Dormont is a Watts Water Technologies company that serves the foodservice industry.  While OneFlow systems are part of Dormont’s complete line of filtration systems and replacement filters for the foodservice industry – called HydroSafe - OneFlow technology is also offered to the plumbing industry by Watts.

OneFlow technology employs template-assisted crystallization (TAC) media within specially designed, reinforced cartridges or tanks. The media are specially manufactured beads the size of some powdered laundry detergents.

The systems are sized by flow rate, with applications as small as 1 GPM for point-of-use scale prevention, to multiple-tank applications for larger volume needs.  For example, in another OneFlow application, Fort Sill Army base, in Oklahoma, has a system capable of conditioning water at a rate of 900 GPM using 12 OneFlow TAC tanks.

Within a week of contacting Reihmann, Gradishar supplied one dozen point-of-use OneFlow tanks to the high school’s maintenance department, which installed the systems quickly to treat water for the combi ovens.

The science of it

“The environmentally friendly technology behind the OneFlow system was developed in Germany about 20 years ago,” explained Craig Schein, managing director of commercial food service at Dormont.  “It was used throughout Europe for several years before being brought to the US, and continues to be the dominant form of commercial and residential water treatment there.” 
Paul Gradishar, president of Grady’s Restaurant and Bar Supply, and Jill Kidd director of food services at Pueblo City Schools stand near a combi oven, one of many that was plagued by hard water scale issues.
TAC media starts out as polymeric beads (resin) in the 20 to 40 mesh size range. Catalytically active sites, or templates, are “imprinted” or coated on bead surfaces through a batch-coating process.

The template initiates an interaction between hardness ions (calcium and magnesium) and their counter-ions (bicarbonates), so they combine to form inert nanometer-sized “seed crystals.”  This process, called nucleation, occurs when dissolved molecules or ions dispersed throughout a solution gather to create clusters in the sub-micron size range.

The crystals provide an enormous area for preferential growth of remaining hardness ions still in solution. “Low-energy heterogeneous transfer” then begins. The remaining dissolved ions reach their solubility shift, attach to the seed crystals and continue harmlessly downstream and out of the building.

TAC technology excludes the use of chemical additives and eliminates discharge and waste water that are byproducts of the brine cycle in a water softener.  It's a green solution that involves no use of electricity and results in zero pollution.  Plus, compared to water softening systems, installation and maintenance costs are minimal.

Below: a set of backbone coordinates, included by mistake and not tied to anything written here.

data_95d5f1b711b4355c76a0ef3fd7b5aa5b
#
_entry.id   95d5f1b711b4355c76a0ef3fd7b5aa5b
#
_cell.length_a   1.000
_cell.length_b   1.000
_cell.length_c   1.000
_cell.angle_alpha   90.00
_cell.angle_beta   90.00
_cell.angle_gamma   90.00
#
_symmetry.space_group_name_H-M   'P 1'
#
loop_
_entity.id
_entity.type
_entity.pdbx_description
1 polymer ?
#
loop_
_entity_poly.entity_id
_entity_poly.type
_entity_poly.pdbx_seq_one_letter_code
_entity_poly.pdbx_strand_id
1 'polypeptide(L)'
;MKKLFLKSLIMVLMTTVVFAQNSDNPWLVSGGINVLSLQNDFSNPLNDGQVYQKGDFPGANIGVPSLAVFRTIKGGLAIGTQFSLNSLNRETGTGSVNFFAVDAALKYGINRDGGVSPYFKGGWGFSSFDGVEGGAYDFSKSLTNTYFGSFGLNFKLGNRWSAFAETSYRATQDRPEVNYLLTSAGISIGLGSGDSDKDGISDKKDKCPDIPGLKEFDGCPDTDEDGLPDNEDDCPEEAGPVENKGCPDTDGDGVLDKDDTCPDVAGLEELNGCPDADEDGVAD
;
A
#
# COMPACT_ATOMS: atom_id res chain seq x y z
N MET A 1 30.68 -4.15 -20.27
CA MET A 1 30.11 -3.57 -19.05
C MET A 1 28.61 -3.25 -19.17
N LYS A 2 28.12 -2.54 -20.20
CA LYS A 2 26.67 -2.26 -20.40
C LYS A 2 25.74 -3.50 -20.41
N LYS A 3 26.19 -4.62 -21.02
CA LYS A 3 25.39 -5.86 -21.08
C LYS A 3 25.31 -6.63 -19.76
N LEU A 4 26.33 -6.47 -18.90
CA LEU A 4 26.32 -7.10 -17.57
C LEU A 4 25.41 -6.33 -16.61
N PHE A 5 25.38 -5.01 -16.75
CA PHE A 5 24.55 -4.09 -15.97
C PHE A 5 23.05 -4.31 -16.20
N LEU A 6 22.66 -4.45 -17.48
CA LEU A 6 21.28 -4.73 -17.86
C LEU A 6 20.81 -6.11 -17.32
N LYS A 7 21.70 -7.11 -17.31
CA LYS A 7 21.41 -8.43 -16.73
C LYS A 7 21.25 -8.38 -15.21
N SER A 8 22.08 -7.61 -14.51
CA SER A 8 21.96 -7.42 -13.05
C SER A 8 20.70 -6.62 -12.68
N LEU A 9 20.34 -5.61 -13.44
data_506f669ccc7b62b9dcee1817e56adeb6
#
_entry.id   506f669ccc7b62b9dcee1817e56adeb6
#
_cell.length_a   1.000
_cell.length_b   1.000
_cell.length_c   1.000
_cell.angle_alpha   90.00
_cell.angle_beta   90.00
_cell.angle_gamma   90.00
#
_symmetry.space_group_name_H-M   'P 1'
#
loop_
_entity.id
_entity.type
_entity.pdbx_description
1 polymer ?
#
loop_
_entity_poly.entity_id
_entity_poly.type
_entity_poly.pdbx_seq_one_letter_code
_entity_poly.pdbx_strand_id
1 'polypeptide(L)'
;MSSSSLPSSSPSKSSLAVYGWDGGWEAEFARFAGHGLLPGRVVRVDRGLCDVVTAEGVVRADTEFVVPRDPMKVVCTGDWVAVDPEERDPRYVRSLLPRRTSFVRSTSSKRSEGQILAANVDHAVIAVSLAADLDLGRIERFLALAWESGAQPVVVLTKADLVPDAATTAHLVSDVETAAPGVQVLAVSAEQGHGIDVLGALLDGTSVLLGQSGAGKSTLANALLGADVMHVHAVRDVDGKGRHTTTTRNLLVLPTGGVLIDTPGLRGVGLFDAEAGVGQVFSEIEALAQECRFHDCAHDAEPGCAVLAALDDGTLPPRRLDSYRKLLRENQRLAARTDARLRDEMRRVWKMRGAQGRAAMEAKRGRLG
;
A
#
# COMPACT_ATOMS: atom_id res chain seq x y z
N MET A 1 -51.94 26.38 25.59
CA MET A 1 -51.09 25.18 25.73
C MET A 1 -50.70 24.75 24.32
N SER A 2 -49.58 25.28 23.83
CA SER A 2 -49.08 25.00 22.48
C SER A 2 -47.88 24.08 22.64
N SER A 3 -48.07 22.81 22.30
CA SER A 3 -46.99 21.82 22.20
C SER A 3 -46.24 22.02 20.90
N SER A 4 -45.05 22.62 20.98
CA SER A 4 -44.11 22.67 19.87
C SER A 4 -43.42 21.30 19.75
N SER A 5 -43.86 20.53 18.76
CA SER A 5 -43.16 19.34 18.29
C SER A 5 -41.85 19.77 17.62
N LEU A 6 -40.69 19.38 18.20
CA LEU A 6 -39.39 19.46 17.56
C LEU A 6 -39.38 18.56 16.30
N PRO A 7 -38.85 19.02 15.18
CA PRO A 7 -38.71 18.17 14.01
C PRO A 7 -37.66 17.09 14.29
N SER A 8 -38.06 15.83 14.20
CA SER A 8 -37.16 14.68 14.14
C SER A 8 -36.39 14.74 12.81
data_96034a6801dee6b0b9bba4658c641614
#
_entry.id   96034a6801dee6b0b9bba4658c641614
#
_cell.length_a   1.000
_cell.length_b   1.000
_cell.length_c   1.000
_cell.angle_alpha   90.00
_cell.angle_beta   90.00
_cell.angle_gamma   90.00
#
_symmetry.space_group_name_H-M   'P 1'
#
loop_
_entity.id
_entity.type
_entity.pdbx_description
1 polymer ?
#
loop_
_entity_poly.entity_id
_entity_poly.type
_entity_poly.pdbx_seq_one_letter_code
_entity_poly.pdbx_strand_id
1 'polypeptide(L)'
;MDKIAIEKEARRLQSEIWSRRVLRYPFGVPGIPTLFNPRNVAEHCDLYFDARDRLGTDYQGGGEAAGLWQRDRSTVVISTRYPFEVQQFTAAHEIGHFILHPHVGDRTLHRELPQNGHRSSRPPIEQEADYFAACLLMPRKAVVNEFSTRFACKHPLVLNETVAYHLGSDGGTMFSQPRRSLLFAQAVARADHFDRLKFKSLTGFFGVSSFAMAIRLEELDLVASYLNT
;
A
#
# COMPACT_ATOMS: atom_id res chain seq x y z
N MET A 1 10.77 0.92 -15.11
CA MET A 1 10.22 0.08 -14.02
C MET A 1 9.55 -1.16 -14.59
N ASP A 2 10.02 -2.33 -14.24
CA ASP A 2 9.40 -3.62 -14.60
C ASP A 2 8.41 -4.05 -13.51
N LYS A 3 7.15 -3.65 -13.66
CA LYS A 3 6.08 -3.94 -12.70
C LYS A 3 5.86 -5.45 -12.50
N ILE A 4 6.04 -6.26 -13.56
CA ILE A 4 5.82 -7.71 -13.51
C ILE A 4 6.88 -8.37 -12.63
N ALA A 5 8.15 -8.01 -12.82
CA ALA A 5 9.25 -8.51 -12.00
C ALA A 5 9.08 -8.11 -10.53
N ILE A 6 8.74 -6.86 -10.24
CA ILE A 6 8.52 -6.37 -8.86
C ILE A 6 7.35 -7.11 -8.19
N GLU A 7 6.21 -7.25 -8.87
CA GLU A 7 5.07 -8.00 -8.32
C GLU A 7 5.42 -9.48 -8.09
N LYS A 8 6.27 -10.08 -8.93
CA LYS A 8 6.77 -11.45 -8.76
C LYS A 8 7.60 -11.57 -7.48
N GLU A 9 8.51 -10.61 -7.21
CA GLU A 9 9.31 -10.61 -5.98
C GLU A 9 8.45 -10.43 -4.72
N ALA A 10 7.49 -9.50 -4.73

In a residential application, a OneFlow system looks like a water softener mineral tank but without a control valve and brine tank. A simple inlet/outlet connection is all that’s required; no pumps, meters, or valves are needed.

Another advantage of TAC systems over a traditional water softener is their ability to operate effectively at trickle flow rates.  TAC media are always used in upflow designs, so they are not subject to low-flow channeling or high-flow pressure drops.

In traditional water conditioning systems, hard water "bypass" occurs through channeling if the flow is considerably less than the design rate. That's because water finds the path of least resistance through the media, and comes in contact with minimal amounts of resin. TAC technology successfully prevents this.

Get it while it’s hot

Another problem solved in the Pueblo City School District through use of the OneFlow systems was that of plastic fittings breaking.  “Nobody is quite sure why the fittings on all the treatment systems kept breaking,” said Gradishar.  “The ovens don’t vibrate, and the fittings don’t get super hot.  It even happened on the OneFlow systems, but Dormont did something none of the other manufacturers offered to do.  They sent brass fittings that completely solved the problem.”

According to Kidd, the school’s maintenance department had no trouble installing the units.  One thing was for certain: they were happy not to deal with scale problems on a daily basis.

“Since we’ve installed the OneFlow systems, scale buildup hasn’t been an issue,” said Kidd. Today in Pueblo, there are no more bagged lunches or late deliveries from the high school.  Hot meals are now prepared and delivered on time, and maintenance staff that had been tasked with fixing scale issues are now free to handle other projects throughout the facility.